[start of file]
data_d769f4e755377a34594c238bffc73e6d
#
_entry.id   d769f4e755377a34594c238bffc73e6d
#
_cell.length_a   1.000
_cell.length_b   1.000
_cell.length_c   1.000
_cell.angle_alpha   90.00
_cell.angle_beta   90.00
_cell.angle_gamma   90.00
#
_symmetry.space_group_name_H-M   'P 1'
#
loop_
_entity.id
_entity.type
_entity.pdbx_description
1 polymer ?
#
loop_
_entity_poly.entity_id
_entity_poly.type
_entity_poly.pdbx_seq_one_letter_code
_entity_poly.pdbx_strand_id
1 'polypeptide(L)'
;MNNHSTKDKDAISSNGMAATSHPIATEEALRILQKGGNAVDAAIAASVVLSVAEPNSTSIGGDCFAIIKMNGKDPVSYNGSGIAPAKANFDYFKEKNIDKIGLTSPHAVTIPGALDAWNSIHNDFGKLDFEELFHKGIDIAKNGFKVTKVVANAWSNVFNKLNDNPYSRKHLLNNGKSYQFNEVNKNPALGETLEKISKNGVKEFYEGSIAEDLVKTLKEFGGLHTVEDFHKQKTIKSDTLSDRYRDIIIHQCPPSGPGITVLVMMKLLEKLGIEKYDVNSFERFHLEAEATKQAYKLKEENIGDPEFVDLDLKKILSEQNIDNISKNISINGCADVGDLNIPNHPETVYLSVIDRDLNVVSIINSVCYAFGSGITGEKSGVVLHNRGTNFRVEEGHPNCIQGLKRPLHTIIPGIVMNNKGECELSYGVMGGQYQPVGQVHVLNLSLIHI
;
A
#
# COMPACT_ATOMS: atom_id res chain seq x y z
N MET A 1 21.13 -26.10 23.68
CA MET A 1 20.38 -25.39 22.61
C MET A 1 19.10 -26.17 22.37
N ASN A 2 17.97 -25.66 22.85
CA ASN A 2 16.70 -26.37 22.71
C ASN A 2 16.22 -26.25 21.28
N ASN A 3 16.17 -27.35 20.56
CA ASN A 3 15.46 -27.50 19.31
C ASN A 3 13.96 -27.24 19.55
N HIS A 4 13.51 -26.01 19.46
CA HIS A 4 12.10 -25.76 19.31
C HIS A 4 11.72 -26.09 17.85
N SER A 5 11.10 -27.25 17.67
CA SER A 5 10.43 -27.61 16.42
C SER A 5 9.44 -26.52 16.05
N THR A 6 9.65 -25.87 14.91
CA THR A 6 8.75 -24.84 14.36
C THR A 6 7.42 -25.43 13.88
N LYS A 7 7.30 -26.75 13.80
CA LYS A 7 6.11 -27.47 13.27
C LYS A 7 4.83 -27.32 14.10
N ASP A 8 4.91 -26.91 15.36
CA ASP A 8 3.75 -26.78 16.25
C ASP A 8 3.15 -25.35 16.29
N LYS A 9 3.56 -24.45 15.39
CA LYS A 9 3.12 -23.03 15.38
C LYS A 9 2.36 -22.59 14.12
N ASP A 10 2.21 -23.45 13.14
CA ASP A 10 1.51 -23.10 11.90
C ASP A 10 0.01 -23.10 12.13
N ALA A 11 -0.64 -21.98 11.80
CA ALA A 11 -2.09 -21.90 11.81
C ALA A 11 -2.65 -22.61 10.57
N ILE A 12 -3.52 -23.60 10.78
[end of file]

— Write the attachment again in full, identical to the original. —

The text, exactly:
data_d769f4e755377a34594c238bffc73e6d
#
_entry.id   d769f4e755377a34594c238bffc73e6d
#
_cell.length_a   1.000
_cell.length_b   1.000
_cell.length_c   1.000
_cell.angle_alpha   90.00
_cell.angle_beta   90.00
_cell.angle_gamma   90.00
#
_symmetry.space_group_name_H-M   'P 1'
#
loop_
_entity.id
_entity.type
_entity.pdbx_description
1 polymer ?
#
loop_
_entity_poly.entity_id
_entity_poly.type
_entity_poly.pdbx_seq_one_letter_code
_entity_poly.pdbx_strand_id
1 'polypeptide(L)'
;MNNHSTKDKDAISSNGMAATSHPIATEEALRILQKGGNAVDAAIAASVVLSVAEPNSTSIGGDCFAIIKMNGKDPVSYNGSGIAPAKANFDYFKEKNIDKIGLTSPHAVTIPGALDAWNSIHNDFGKLDFEELFHKGIDIAKNGFKVTKVVANAWSNVFNKLNDNPYSRKHLLNNGKSYQFNEVNKNPALGETLEKISKNGVKEFYEGSIAEDLVKTLKEFGGLHTVEDFHKQKTIKSDTLSDRYRDIIIHQCPPSGPGITVLVMMKLLEKLGIEKYDVNSFERFHLEAEATKQAYKLKEENIGDPEFVDLDLKKILSEQNIDNISKNISINGCADVGDLNIPNHPETVYLSVIDRDLNVVSIINSVCYAFGSGITGEKSGVVLHNRGTNFRVEEGHPNCIQGLKRPLHTIIPGIVMNNKGECELSYGVMGGQYQPVGQVHVLNLSLIHI
;
A
#
# COMPACT_ATOMS: atom_id res chain seq x y z
N MET A 1 21.13 -26.10 23.68
CA MET A 1 20.38 -25.39 22.61
C MET A 1 19.10 -26.17 22.37
N ASN A 2 17.97 -25.66 22.85
CA ASN A 2 16.70 -26.37 22.71
C ASN A 2 16.22 -26.25 21.28
N ASN A 3 16.17 -27.35 20.56
CA ASN A 3 15.46 -27.50 19.31
C ASN A 3 13.96 -27.24 19.55
N HIS A 4 13.51 -26.01 19.46
CA HIS A 4 12.10 -25.76 19.31
C HIS A 4 11.72 -26.09 17.85
N SER A 5 11.10 -27.25 17.67
CA SER A 5 10.43 -27.61 16.42
C SER A 5 9.44 -26.52 16.05
N THR A 6 9.65 -25.87 14.91
CA THR A 6 8.75 -24.84 14.36
C THR A 6 7.42 -25.43 13.88
N LYS A 7 7.30 -26.75 13.80
CA LYS A 7 6.11 -27.47 13.27
C LYS A 7 4.83 -27.32 14.10
N ASP A 8 4.91 -26.91 15.36
CA ASP A 8 3.75 -26.78 16.25
C ASP A 8 3.15 -25.35 16.29
N LYS A 9 3.56 -24.45 15.39
CA LYS A 9 3.12 -23.03 15.38
C LYS A 9 2.36 -22.59 14.12
N ASP A 10 2.21 -23.45 13.14
CA ASP A 10 1.51 -23.10 11.90
C ASP A 10 0.01 -23.10 12.13
N ALA A 11 -0.64 -21.98 11.80
CA ALA A 11 -2.09 -21.90 11.81
C ALA A 11 -2.65 -22.61 10.57
N ILE A 12 -3.52 -23.60 10.78